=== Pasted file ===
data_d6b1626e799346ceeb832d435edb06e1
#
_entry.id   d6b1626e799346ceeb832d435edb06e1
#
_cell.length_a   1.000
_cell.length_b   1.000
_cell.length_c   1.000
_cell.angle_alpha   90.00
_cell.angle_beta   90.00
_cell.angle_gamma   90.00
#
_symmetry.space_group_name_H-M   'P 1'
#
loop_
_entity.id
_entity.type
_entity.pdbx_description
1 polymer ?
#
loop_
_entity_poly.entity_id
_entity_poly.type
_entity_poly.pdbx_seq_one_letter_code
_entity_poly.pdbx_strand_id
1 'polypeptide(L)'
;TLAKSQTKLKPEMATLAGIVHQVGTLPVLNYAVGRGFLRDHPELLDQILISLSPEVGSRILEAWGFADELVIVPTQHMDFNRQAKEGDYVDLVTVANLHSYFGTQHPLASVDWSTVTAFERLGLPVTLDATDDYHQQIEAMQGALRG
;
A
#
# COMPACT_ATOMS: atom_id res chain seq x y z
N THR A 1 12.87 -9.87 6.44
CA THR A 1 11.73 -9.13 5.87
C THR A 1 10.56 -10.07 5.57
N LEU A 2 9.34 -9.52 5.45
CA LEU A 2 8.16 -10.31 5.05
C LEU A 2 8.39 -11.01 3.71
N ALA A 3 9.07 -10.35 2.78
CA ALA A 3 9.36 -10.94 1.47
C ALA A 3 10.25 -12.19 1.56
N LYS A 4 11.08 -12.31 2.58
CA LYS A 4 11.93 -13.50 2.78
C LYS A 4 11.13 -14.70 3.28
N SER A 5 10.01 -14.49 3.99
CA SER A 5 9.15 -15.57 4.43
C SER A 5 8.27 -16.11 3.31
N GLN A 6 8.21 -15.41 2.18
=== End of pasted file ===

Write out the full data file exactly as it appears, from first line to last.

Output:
data_d6b1626e799346ceeb832d435edb06e1
#
_entry.id   d6b1626e799346ceeb832d435edb06e1
#
_cell.length_a   1.000
_cell.length_b   1.000
_cell.length_c   1.000
_cell.angle_alpha   90.00
_cell.angle_beta   90.00
_cell.angle_gamma   90.00
#
_symmetry.space_group_name_H-M   'P 1'
#
loop_
_entity.id
_entity.type
_entity.pdbx_description
1 polymer ?
#
loop_
_entity_poly.entity_id
_entity_poly.type
_entity_poly.pdbx_seq_one_letter_code
_entity_poly.pdbx_strand_id
1 'polypeptide(L)'
;TLAKSQTKLKPEMATLAGIVHQVGTLPVLNYAVGRGFLRDHPELLDQILISLSPEVGSRILEAWGFADELVIVPTQHMDFNRQAKEGDYVDLVTVANLHSYFGTQHPLASVDWSTVTAFERLGLPVTLDATDDYHQQIEAMQGALRG
;
A
#
# COMPACT_ATOMS: atom_id res chain seq x y z
N THR A 1 12.87 -9.87 6.44
CA THR A 1 11.73 -9.13 5.87
C THR A 1 10.56 -10.07 5.57
N LEU A 2 9.34 -9.52 5.45
CA LEU A 2 8.16 -10.31 5.05
C LEU A 2 8.39 -11.01 3.71
N ALA A 3 9.07 -10.35 2.78
CA ALA A 3 9.36 -10.94 1.47
C ALA A 3 10.25 -12.19 1.56
N LYS A 4 11.08 -12.31 2.58
CA LYS A 4 11.93 -13.50 2.78
C LYS A 4 11.13 -14.70 3.28
N SER A 5 10.01 -14.49 3.99
CA SER A 5 9.15 -15.57 4.43
C SER A 5 8.27 -16.11 3.31
N GLN A 6 8.21 -15.41 2.18